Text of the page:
Underestimate City Council Member Mathieu Eugene (D-Flatbush, East Flatbush, Prospect Lefferts Garden, Ditmas Park) in the 2021 Brooklyn Borough President’s race at you own peril.
That after about 50 people crowded into Euegen’s East Flatbush district office yesterday for a free small business workshop.
Eugene co-hosted the event with the Brooklyn Chamber of Commerce to provide information and resources for local business owners who are interested in applying for Minority and Women-owned Business Enterprise (MWBE) Certification.
The workshop is made possible through Eugene’s ongoing commitment to providing free strategic growth resources for small business owners.
“To all of our business owners, thank you for what you are doing for our city, because small businesses do so much to support our economy,” said Eugene. “I believe that as a government, we should do much more for our small business owners, because you have all worked very hard and you have a vision on how to make a difference and to have an impact on the local economy. Maintaining a small business is not easy.”
Eugene noted that during the de Blasio administration there has been a growing number of small businesses that have been forced to close their doors.
“I believe that the government needs to help these business owners and provide guidance on how they can resolve the issues they are facing. One of the issues I am working on with city agencies is to help business owners deal with the summonses they receive from the city. I want to help business owners understand them so that they can be resolved. My question for city agencies has always been, ‘How many members of the minority community get access to resources available through the NYC Department of Small Business Services and through EDC?’ There are resources available, and that’s the reason why I am partnering with the Brooklyn Chamber of Commerce,” he said.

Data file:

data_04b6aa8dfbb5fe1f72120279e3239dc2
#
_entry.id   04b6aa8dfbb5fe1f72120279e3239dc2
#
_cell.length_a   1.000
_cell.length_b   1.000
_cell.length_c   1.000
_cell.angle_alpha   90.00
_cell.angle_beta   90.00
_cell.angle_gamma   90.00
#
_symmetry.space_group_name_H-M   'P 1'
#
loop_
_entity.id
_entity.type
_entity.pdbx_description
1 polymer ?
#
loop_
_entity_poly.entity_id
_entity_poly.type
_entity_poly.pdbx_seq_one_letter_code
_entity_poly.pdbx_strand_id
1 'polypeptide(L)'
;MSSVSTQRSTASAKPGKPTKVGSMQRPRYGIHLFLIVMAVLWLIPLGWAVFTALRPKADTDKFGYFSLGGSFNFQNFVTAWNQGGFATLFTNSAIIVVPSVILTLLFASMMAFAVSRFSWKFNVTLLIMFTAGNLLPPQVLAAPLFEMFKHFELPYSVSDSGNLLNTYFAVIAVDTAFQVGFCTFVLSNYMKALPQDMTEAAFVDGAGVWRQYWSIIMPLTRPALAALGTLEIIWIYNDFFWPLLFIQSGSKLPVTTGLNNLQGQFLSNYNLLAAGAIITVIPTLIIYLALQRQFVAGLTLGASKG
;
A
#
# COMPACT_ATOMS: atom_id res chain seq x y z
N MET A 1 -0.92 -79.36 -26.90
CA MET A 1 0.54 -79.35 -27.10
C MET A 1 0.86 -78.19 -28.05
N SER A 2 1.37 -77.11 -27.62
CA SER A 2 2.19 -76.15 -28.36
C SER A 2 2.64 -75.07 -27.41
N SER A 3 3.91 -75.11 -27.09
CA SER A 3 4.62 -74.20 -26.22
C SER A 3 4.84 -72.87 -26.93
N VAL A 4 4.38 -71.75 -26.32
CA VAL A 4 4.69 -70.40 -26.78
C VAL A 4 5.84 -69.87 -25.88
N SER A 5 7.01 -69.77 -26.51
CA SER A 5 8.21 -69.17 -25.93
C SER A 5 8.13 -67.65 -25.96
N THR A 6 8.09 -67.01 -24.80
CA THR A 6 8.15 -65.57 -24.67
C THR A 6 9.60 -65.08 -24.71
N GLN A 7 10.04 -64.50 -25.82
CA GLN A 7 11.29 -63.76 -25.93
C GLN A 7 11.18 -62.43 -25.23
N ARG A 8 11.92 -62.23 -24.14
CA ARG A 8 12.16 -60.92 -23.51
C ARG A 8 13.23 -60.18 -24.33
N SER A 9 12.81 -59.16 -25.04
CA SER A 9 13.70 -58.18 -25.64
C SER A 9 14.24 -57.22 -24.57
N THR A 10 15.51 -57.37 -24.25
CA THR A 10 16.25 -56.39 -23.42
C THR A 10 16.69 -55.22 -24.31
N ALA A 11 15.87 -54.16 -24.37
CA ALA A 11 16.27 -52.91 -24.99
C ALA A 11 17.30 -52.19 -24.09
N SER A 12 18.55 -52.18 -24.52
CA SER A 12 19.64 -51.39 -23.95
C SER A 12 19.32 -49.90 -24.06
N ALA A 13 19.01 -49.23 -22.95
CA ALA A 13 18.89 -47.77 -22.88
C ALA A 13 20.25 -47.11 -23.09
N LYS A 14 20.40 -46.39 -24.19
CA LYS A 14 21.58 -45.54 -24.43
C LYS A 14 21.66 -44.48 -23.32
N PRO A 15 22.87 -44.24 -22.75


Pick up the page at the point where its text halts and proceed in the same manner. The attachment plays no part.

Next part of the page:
The MWBE Certification Workshop provided guidance on how to expand opportunities for minority and women entrepreneurs to access government contracts to grow their business. When eligible businesses are certified with the City, they become more visible to prospective buyers, including City agencies and private contractors seeking to purchase goods and services.
The workshop comes as Eugene has put out strong feelers that he will enter the 2021 borough president’s race. While never a favorite of progressives, who continue to put harsh regulations on small businesses that operate on thin profit margins, Eugene, has a proven ability to both raise money and get votes.
A case in point was his last city council race where the mainly white progressive crowd in Lefferts Gardens and Ditmas Park all but wrote Eugene off and continued to put out negative stories on him, despite his strong advocacy and support for Brooklyn’s hospitals, healthcare and youth employment.
And when the votes were tallied, Eugene won convincingly with 13,840 votes or 60.12% of the electorate, far outpacing challenger, Brian Cunningham, who received 8,370 votes, or 36.36% of the electorate.
Eugene, like his fellow Haitian-American colleagues, Assemblywoman Rodneyse Bichotte and Farah Louis, relies on a strong Haitian-American voting base and a good relationship with Brooklyn’s Jewish community.
Also in the race thus far are City Council Members Robert Cornegy Jr. and Antonio Reynoso. City Council Members Chaim Deutsch, Rafael Espinal and Mark Treyger are also rumored to be eyeing the seat.